This section briefly recalls the discretization scheme as described in more detail
in [18].
Some of the basic ideas of this discretization scheme have been formerly outlined by
Kraft [14] and
Hargraves and Paris [11].

A discretization of the time interval

is chosen. The parameters of the nonlinear program are the values of control and state variables at the grid points and the final time

The controls are chosen as piecewise linear interpolating functions between and for

The states are chosen as continuously differentiable functions and piecewise defined as cubic polynomials between and with at ,

The approximating functions of the states have to satisfy the differential equations (2) at the grid points , and at the centers , , of the discretization intervals. This scheme is also known as cubic collocation at Lobatto points. The chosen approximation (8) -- (12) of already fulfills these constraints at . Therefore, the only remaining constraints in the nonlinear programming problem are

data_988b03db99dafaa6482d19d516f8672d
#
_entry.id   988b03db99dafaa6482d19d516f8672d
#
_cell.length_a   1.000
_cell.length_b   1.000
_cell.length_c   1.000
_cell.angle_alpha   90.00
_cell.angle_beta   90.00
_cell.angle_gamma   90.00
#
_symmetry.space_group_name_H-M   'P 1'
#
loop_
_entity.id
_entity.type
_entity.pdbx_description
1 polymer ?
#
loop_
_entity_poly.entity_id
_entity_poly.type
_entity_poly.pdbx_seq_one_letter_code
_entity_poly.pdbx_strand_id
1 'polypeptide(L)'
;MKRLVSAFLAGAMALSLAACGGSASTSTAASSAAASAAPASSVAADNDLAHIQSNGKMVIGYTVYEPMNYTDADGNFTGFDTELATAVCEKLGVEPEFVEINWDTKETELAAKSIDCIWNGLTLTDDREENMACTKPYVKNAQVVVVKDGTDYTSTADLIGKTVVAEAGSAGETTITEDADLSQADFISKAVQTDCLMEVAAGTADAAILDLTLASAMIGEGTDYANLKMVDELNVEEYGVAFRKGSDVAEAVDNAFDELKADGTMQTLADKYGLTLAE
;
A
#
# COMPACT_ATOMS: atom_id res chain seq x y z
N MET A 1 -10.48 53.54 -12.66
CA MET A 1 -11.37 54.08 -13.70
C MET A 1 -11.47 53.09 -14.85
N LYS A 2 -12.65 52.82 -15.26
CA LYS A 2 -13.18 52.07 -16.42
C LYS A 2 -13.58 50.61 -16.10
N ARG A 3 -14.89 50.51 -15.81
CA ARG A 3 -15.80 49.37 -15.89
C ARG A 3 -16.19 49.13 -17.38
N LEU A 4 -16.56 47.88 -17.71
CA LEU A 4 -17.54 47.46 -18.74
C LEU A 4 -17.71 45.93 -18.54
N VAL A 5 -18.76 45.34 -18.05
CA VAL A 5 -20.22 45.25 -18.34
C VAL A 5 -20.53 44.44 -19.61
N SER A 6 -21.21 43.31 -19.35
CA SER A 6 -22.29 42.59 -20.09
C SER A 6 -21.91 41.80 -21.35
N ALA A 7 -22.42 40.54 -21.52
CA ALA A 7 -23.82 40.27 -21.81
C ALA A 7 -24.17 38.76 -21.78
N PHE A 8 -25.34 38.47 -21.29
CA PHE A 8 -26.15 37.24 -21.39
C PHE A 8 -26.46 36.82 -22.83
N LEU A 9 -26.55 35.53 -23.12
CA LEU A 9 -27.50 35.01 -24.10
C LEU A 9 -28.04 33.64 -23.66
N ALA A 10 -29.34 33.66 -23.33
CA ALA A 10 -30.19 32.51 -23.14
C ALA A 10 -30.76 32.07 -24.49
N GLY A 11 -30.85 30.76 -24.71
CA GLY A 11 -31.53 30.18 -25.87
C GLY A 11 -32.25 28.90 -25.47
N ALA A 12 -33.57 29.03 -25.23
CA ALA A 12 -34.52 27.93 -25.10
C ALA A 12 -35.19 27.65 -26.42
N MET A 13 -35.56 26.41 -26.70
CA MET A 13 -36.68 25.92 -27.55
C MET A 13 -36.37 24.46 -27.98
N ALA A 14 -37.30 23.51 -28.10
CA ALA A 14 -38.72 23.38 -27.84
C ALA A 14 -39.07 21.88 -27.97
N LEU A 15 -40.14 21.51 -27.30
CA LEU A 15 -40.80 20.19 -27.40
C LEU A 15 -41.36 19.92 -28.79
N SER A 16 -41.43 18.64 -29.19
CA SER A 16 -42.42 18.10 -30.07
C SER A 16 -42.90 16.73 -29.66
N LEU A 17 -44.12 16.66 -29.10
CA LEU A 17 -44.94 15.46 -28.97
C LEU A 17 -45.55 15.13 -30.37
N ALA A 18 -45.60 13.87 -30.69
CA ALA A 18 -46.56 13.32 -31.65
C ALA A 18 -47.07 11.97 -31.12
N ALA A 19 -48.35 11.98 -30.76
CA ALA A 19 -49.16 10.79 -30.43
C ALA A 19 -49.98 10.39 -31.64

- the collocation constraints at
- the inequality constraints
at the grid points
- and the initial and end point constraints at and

By this scheme the number of four free parameters for each cubic polynomial is reduced to two and the number of three collocation constraints per subinterval is reduced to one. Compared with other collocation schemes we have

a reduced number of constraints to be fulfilled and
a reduced number of free parameters to be determined
by the numerical procedure.
This results in a better performance of an implementation of this method
in terms of convergence, reliability, and efficiency compared with other schemes.

Fri Apr 5 21:38:03 MET DST 1996